Through the Civil War (1642-1651), the town in fact fought on both sides, early on it endorsed parliament, but subsequently swapped sides and was captured by Parliamentarians when it was under seige for 3 weeks. In the following 2 centuries King's Lynn's significance as a port receeded following the slump in wool exports, whilst it obviously did still carry on dispatching grain and importing timber, iron and pitch to a considerably lesser extent. The port on top of that affected by the expansion of west coast ports like Liverpool and Bristol, which boomed following the Americas were discovered.

The Lattice House Inn, King's Lynn - geograph.org.uk - 1589499There was clearly nevertheless a good sized coastal and local trade to help keep the port alive during these more challenging times and later King's Lynn prospered all over again with imports of wine arriving from Portugal, France and Spain. Besides that the shipment of farm produce escalated after the fens were drained during the mid-seventeenth century, it also started a crucial shipbuilding industry. The train line found its way to King's Lynn in the 1840s, sending more prosperity, trade and visitors to the area. The populace of King's Lynn increased significantly during the 60's mainly because it became an overflow town for London.

King's Lynn can be go to by car from the A10, A17 and A149, it's approximately 38 miles from Norfolk's capital Norwich and ninety four miles from The city of london. King's Lynn may also be reached by rail, the closest overseas airport to King's Lynn is Norwich (driving distance - 46 miles) a drive of approximately an hour.

A selection of Kings Lynn streets and roads: Water Lane, Churchgate Way, Meadow Close, Nursery Lane, New Road, Boughton Road, Plumtree Caravan Site, Goose Green Road, Church Cottages, Melford Close, Malvern Close, Three Tuns, Kendle Way, Ranworth, Whitehall Drive, De Warrenne Place, Turbus Road, St Johns Terrace, Estuary Road, Willow Road, John Street, Tittleshall Road, St Anns Fort, Barwick, Brook Road, Five Lanes End, Nelson Street, Arlington Park Road, Freiston, Crown Square, Keswick, Southgate Lane, Earl Close, Hinchingbrook Close, Jermyn Road, Aberdeen Street, Vong Lane, Raby Avenue, Westmark, Wormegay Road, Carmelite Terrace, Garwood Close, Sunnyside Close, Mill Common, Waterloo Street, Woodside, Austin Fields, Harewood Parade, Jubilee Drive, Lancaster Road, Glebe Avenue.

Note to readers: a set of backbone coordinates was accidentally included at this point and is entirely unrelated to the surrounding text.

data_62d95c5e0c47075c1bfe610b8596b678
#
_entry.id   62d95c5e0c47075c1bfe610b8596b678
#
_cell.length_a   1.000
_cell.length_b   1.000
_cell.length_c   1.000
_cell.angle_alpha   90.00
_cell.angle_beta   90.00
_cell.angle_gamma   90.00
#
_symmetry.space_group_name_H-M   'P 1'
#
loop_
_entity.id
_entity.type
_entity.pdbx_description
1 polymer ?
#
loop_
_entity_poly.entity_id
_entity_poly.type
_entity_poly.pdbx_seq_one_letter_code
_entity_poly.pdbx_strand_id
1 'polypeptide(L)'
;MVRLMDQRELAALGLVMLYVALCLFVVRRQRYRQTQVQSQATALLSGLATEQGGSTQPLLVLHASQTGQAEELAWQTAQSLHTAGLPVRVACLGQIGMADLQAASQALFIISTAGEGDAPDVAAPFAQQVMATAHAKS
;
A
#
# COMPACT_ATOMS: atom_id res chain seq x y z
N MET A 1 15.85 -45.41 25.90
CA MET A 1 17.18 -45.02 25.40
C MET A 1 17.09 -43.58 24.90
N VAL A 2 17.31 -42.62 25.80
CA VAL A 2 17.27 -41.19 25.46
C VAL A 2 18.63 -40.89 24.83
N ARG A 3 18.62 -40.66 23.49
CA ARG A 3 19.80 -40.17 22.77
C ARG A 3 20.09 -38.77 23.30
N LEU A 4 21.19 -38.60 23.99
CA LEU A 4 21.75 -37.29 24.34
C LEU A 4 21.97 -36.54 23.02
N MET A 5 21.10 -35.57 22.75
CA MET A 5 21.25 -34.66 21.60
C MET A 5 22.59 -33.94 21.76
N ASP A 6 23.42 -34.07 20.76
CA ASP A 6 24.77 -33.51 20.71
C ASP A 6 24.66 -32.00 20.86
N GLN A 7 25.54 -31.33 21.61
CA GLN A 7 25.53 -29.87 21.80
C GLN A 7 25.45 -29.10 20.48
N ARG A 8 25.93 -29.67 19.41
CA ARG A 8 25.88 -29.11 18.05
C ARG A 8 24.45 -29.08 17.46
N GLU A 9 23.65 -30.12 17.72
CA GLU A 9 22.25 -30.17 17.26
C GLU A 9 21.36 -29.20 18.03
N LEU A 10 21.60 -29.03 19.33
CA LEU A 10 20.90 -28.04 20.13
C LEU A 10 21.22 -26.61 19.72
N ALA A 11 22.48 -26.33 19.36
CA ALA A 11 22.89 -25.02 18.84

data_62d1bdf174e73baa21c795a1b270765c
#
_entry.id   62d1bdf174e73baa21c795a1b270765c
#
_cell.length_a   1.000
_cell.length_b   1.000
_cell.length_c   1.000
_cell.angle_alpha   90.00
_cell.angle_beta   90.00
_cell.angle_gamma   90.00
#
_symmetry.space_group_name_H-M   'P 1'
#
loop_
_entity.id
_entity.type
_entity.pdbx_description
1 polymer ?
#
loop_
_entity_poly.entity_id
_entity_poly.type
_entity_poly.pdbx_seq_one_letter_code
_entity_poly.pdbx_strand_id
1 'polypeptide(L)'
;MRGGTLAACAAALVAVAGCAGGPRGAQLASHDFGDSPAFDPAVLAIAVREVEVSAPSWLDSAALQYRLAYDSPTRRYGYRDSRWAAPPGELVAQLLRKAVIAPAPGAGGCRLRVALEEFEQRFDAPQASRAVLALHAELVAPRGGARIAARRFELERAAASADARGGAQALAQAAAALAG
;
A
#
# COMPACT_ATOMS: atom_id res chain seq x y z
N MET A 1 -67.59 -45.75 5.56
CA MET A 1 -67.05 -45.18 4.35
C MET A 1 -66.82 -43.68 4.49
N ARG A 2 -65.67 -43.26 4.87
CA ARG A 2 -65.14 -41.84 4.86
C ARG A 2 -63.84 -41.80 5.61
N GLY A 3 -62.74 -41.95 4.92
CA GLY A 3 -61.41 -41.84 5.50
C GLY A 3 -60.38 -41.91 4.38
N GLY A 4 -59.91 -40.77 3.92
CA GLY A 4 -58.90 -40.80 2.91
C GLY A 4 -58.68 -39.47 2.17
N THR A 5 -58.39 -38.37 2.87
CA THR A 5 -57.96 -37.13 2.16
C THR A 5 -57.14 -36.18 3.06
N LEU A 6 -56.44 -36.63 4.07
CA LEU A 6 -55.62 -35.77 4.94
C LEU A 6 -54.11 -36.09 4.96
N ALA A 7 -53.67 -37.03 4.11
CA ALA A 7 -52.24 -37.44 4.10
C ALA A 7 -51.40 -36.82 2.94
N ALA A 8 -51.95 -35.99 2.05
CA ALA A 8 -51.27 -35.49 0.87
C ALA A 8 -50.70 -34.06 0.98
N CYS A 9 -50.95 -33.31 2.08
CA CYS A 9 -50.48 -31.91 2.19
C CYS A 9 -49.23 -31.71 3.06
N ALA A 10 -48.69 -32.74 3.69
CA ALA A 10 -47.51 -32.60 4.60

Attractions, places of interest, things to do and places to visit in and around Kings Lynn: Custom House, Jurassic Golf, Play 2 Day, Green Quay, Paint Me Ceramics, Castle Rising Castle, Extreeme Adventure, Castle Acre Priory, Alleycatz, The Play Barn, Roydon Common, East Winch Common, Peckover House, Church Farm Stow Bardolph, Houghton Hall, Anglia Karting Centre, Red Mount, North Brink Brewery, Playtowers, King's Lynn Library, Scalextric Racing, Snettisham Beach, King's Lynn Minster (St Margarets Church), St Edmunds Chaple Hunstanton, Pensthorpe Nature Reserve & Gardens, Oxburgh Hall, Snettisham Park, St Nicholas Chapel, Theatre Royal, Walsingham Treasure Trail, Trinity Guildhall.

For your stay in the East of England and Kings Lynn you should reserve holiday accommodation and hotels at the most economical rates by means of the hotels quote form displayed to the right hand side of the webpage.

You are able to read alot more about the village & region by visiting this web page: Kings Lynn.

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Must Watch Video - Step Back in Time and See King's Lynn 1940's to 1970's

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The above information and facts could be useful for proximate neighbourhoods such as : Tottenhill, East Winch, Watlington, Castle Rising, Bawsey, Dersingham, West Lynn, Clenchwarden, Tilney All Saints, Long Sutton, Gayton, South Wootton, Middleton, West Newton, Ingoldisthorpe, Downham Market, Saddle Bow, Sutton Bridge, Tower End, Fair Green, Terrington St Clement, Ashwicken, Hunstanton, Hillington, West Winch, Runcton Holme, Sandringham, Tottenhill Row, Leziate, North Runcton, North Wootton, Walpole Cross Keys, Lutton, Heacham, Setchey, West Bilney, Babingley, Gaywood, Snettisham, Wiggenhall St Peter . SITEMAP - AREA WEATHER

Provided you valued this tourist information and guide to Kings Lynn, then you could maybe find numerous of our different resort and town guides helpful, such as our website on Wymondham (Norfolk), or perhaps our guide to Maidenhead (Berkshire). To search one or more of these sites, then click on the applicable resort or town name. Perhaps we will see you return some time soon. Various other towns and villages to go to in Norfolk include Great Yarmouth, Norwich and Heacham (Norfolk).